You brought in this new character, ectoplasmic physical medium Johann Krauss, did this change anything musically?
He’s essentially made of ectoplasm. There’s only a brief theme for him in his introduction. We wanted to make it very Teutonic, very Bavarian. He did this little march for when Johann is first introduced that I thought was very whimsical and funny.
This takes us back to Karl Ruprecht Kroenen, the mechanical German solider that reassembles himself in the original Hellboy.
Not necessarily in the second film. We did plant some seeds on the second one where we see Johann watching the mask of Kroenen, which is the Nazi from the first movie, but they would be recalled only if there was a third movie, which is probable, but not necessarily a sure thing.
You’ve taken it this far, I would hope there would be a third one someday.
I would love to because Hellboy is close to my heart. The reason why the movie can be successful at any level is because the elements that are engineered are all of very high quality. The actors are fantastic, the creature design is fantastic, the music is fantastic, and the cinematography is fantastic, so I’m truly blessed with a great team and a great cast.
What were the key musical sequences in your film, parts where the music was essential to fulfill your vision?
The Troll Market because the music really gives us the spirit of the place and The Golden Army chamber and The Golden Army fight because the music was crucial to it. It visually was narrative; it was narrating the character of the robots. The threat of The Golden Army works within a fantasy based film. The beauty of the music is it reveals the character of the robots as much as the animation and the sound effects because we married them to percussion and brass. They have a decidedly Herrmannesque rhythm, a very punchy theme, which is my favorite theme in the movie.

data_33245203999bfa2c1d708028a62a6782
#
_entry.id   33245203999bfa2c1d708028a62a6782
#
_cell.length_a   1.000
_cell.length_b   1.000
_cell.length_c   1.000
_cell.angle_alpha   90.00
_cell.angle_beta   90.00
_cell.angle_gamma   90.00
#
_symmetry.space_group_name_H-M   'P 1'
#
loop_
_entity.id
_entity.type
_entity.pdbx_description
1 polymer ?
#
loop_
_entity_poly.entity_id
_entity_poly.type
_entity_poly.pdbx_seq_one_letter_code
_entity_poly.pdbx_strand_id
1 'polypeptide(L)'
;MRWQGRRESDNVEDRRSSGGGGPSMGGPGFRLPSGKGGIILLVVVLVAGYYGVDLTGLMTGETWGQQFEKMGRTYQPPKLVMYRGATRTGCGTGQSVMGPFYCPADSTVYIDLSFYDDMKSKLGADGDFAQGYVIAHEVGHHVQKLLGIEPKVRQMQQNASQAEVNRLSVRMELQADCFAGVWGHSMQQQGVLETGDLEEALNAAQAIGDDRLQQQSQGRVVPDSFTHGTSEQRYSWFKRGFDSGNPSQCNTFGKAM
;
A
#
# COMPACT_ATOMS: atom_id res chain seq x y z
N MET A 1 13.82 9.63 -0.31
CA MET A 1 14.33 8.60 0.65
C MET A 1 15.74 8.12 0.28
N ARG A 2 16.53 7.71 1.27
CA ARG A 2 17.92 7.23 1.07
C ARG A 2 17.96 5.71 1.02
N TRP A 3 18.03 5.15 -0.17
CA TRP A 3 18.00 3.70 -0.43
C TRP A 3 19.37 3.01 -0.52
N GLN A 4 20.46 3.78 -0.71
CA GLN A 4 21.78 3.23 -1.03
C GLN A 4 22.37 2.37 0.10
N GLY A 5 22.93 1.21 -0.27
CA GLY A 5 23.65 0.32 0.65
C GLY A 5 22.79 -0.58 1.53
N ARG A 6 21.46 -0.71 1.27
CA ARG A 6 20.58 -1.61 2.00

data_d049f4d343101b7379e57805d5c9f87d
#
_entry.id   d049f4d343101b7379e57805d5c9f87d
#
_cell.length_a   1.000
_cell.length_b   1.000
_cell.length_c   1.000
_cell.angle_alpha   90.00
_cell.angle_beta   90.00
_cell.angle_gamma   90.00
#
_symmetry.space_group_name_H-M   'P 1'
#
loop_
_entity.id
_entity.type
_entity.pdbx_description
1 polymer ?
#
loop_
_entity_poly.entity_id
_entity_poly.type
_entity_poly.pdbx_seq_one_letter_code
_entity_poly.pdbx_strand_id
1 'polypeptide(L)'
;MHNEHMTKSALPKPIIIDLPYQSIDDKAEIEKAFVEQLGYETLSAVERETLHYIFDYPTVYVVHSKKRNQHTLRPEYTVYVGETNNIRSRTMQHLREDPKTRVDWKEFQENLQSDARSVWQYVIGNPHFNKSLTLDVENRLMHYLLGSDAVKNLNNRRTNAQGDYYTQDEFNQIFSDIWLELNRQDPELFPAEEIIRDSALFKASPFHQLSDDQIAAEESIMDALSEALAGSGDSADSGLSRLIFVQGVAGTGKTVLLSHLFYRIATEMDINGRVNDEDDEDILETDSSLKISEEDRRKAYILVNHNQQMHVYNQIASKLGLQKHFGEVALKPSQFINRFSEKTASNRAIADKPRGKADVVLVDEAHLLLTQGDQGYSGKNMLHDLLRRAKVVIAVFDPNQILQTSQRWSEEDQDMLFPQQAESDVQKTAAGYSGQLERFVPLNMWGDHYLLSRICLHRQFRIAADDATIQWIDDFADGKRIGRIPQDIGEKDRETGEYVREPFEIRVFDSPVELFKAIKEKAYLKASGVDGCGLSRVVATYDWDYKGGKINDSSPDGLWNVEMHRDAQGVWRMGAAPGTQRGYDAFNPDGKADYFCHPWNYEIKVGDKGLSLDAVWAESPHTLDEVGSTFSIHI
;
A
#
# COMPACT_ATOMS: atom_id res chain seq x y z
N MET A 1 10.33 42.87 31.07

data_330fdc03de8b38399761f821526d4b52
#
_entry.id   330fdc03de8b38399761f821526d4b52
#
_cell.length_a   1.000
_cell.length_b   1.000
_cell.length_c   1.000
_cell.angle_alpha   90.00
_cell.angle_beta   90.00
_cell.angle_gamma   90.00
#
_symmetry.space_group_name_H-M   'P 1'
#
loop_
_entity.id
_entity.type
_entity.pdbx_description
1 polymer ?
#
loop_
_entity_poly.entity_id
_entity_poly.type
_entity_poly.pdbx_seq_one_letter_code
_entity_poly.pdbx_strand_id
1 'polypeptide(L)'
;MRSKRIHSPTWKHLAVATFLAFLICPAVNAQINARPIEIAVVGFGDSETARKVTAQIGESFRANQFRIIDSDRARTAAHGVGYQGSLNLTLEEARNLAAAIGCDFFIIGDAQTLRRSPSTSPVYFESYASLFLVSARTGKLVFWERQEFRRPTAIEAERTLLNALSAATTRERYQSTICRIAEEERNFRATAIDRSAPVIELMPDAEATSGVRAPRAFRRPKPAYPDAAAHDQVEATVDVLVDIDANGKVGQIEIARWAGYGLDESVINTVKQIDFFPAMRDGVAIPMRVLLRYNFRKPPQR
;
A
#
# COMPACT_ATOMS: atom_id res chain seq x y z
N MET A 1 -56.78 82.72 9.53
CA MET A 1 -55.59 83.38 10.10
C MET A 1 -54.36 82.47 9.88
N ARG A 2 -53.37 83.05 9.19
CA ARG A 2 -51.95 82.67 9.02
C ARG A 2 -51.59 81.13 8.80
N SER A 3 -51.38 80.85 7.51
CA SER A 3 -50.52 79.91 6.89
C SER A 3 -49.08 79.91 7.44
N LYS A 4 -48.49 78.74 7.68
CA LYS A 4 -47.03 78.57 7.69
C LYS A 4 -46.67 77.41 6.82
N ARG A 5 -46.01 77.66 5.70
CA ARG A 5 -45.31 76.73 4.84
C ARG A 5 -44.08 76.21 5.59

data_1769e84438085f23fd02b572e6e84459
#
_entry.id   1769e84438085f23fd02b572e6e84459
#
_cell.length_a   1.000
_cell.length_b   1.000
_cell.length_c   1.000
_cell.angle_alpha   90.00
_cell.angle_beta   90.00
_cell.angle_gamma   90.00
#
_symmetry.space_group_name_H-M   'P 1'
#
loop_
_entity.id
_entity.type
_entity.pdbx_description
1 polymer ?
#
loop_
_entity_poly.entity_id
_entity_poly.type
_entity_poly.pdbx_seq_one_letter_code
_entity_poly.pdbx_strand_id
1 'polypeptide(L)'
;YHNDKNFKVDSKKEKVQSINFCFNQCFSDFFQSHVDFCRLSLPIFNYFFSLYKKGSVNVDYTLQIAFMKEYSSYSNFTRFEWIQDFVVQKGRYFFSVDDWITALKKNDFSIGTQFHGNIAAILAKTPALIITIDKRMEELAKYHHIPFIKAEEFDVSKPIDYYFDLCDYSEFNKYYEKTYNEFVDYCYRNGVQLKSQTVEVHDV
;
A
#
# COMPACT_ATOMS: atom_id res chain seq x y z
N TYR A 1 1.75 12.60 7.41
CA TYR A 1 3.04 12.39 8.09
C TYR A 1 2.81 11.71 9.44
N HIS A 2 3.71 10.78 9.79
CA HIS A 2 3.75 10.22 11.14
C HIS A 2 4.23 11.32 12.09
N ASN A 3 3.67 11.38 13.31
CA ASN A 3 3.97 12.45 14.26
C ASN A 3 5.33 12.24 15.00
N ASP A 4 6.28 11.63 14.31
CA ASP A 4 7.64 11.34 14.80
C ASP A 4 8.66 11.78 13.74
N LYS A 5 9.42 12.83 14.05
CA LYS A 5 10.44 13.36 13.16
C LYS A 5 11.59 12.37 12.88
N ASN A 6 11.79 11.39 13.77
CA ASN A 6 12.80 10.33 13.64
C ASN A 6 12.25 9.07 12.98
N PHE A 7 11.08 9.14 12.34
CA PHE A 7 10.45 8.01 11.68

What did you love about working with Danny?
It was very exciting working on such a scale and at Abbey Road. There was something mythical about it because of everything that’s associated with Abbey Road has a certain mystique. I’ve never scored there and I felt really privileged to be there. I hate to sound political, but I really loved working with Danny on every part of the scoring process. It was one of best experiences I’ve ever had in my life. When you find people like Marco or Danny or Javier Navarrete, you realize that you’ve been blessed. I’ve had a good relationship with almost all of my musicians and never had a bad experience.